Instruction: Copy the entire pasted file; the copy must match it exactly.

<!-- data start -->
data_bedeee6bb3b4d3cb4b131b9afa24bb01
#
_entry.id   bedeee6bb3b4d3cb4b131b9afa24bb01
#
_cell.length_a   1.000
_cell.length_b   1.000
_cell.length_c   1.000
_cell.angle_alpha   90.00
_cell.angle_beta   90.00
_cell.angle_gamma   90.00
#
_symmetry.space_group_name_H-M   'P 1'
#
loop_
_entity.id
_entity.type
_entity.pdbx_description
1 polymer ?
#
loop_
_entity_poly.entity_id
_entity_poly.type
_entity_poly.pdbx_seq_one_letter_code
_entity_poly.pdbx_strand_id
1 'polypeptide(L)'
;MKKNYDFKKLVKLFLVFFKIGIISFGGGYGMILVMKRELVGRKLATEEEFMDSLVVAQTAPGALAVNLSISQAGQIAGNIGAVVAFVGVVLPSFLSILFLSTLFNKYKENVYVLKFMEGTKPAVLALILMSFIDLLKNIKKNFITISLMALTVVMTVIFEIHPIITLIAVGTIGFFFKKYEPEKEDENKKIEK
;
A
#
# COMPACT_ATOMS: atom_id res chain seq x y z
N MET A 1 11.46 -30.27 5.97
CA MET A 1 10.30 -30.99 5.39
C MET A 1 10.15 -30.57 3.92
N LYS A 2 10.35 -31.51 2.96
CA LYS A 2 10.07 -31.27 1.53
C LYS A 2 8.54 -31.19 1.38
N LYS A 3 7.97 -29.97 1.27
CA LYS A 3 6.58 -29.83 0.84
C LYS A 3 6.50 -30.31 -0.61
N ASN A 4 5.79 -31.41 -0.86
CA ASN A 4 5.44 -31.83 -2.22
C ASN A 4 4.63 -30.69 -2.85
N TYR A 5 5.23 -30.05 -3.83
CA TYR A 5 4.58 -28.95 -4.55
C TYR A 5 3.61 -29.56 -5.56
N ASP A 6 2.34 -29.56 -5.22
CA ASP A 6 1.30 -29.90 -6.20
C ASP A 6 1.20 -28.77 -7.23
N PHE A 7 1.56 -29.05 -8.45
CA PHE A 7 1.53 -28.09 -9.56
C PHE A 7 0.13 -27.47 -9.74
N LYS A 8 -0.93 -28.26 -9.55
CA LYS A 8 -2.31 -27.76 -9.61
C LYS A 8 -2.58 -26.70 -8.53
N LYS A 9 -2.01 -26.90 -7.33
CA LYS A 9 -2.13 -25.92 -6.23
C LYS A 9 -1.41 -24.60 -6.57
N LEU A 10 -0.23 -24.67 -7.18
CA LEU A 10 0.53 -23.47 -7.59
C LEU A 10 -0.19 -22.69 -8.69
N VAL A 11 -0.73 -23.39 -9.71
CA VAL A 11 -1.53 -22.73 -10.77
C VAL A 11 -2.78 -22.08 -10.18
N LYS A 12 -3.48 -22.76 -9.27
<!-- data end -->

data_bedeee6bb3b4d3cb4b131b9afa24bb01
#
_entry.id   bedeee6bb3b4d3cb4b131b9afa24bb01
#
_cell.length_a   1.000
_cell.length_b   1.000
_cell.length_c   1.000
_cell.angle_alpha   90.00
_cell.angle_beta   90.00
_cell.angle_gamma   90.00
#
_symmetry.space_group_name_H-M   'P 1'
#
loop_
_entity.id
_entity.type
_entity.pdbx_description
1 polymer ?
#
loop_
_entity_poly.entity_id
_entity_poly.type
_entity_poly.pdbx_seq_one_letter_code
_entity_poly.pdbx_strand_id
1 'polypeptide(L)'
;MKKNYDFKKLVKLFLVFFKIGIISFGGGYGMILVMKRELVGRKLATEEEFMDSLVVAQTAPGALAVNLSISQAGQIAGNIGAVVAFVGVVLPSFLSILFLSTLFNKYKENVYVLKFMEGTKPAVLALILMSFIDLLKNIKKNFITISLMALTVVMTVIFEIHPIITLIAVGTIGFFFKKYEPEKEDENKKIEK
;
A
#
# COMPACT_ATOMS: atom_id res chain seq x y z
N MET A 1 11.46 -30.27 5.97
CA MET A 1 10.30 -30.99 5.39
C MET A 1 10.15 -30.57 3.92
N LYS A 2 10.35 -31.51 2.96
CA LYS A 2 10.07 -31.27 1.53
C LYS A 2 8.54 -31.19 1.38
N LYS A 3 7.97 -29.97 1.27
CA LYS A 3 6.58 -29.83 0.84
C LYS A 3 6.50 -30.31 -0.61
N ASN A 4 5.79 -31.41 -0.86
CA ASN A 4 5.44 -31.83 -2.22
C ASN A 4 4.63 -30.69 -2.85
N TYR A 5 5.23 -30.05 -3.83
CA TYR A 5 4.58 -28.95 -4.55
C TYR A 5 3.61 -29.56 -5.56
N ASP A 6 2.34 -29.56 -5.22
CA ASP A 6 1.30 -29.90 -6.20
C ASP A 6 1.20 -28.77 -7.23
N PHE A 7 1.56 -29.05 -8.45
CA PHE A 7 1.53 -28.09 -9.56
C PHE A 7 0.13 -27.47 -9.74
N LYS A 8 -0.93 -28.26 -9.55
CA LYS A 8 -2.31 -27.76 -9.61
C LYS A 8 -2.58 -26.70 -8.53
N LYS A 9 -2.01 -26.90 -7.33
CA LYS A 9 -2.13 -25.92 -6.23
C LYS A 9 -1.41 -24.60 -6.57
N LEU A 10 -0.23 -24.67 -7.18
CA LEU A 10 0.53 -23.47 -7.59
C LEU A 10 -0.19 -22.69 -8.69
N VAL A 11 -0.73 -23.39 -9.71
CA VAL A 11 -1.53 -22.73 -10.77
C VAL A 11 -2.78 -22.08 -10.18
N LYS A 12 -3.48 -22.76 -9.27